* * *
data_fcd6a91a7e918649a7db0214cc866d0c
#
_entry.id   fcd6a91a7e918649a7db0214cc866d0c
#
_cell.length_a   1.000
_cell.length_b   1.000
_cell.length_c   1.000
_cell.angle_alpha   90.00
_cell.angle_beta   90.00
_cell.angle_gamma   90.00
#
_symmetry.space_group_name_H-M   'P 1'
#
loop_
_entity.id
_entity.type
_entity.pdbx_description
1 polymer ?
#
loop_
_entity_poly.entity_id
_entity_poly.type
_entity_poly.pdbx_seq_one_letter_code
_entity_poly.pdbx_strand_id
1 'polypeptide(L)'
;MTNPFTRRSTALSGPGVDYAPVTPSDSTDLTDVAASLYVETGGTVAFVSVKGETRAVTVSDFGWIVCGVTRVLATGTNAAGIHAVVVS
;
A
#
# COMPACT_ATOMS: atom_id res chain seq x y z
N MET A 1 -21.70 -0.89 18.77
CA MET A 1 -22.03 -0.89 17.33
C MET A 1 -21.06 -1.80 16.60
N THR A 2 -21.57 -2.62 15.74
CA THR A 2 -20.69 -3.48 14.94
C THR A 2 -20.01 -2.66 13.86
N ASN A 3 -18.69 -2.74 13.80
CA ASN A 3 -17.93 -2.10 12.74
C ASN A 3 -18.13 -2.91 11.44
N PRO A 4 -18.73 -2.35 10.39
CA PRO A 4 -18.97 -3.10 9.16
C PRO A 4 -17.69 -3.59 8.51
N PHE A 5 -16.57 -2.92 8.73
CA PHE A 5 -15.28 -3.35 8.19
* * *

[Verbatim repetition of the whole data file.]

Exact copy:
data_fcd6a91a7e918649a7db0214cc866d0c
#
_entry.id   fcd6a91a7e918649a7db0214cc866d0c
#
_cell.length_a   1.000
_cell.length_b   1.000
_cell.length_c   1.000
_cell.angle_alpha   90.00
_cell.angle_beta   90.00
_cell.angle_gamma   90.00
#
_symmetry.space_group_name_H-M   'P 1'
#
loop_
_entity.id
_entity.type
_entity.pdbx_description
1 polymer ?
#
loop_
_entity_poly.entity_id
_entity_poly.type
_entity_poly.pdbx_seq_one_letter_code
_entity_poly.pdbx_strand_id
1 'polypeptide(L)'
;MTNPFTRRSTALSGPGVDYAPVTPSDSTDLTDVAASLYVETGGTVAFVSVKGETRAVTVSDFGWIVCGVTRVLATGTNAAGIHAVVVS
;
A
#
# COMPACT_ATOMS: atom_id res chain seq x y z
N MET A 1 -21.70 -0.89 18.77
CA MET A 1 -22.03 -0.89 17.33
C MET A 1 -21.06 -1.80 16.60
N THR A 2 -21.57 -2.62 15.74
CA THR A 2 -20.69 -3.48 14.94
C THR A 2 -20.01 -2.66 13.86
N ASN A 3 -18.69 -2.74 13.80
CA ASN A 3 -17.93 -2.10 12.74
C ASN A 3 -18.13 -2.91 11.44
N PRO A 4 -18.73 -2.35 10.39
CA PRO A 4 -18.97 -3.10 9.16
C PRO A 4 -17.69 -3.59 8.51
N PHE A 5 -16.57 -2.92 8.73
CA PHE A 5 -15.28 -3.35 8.19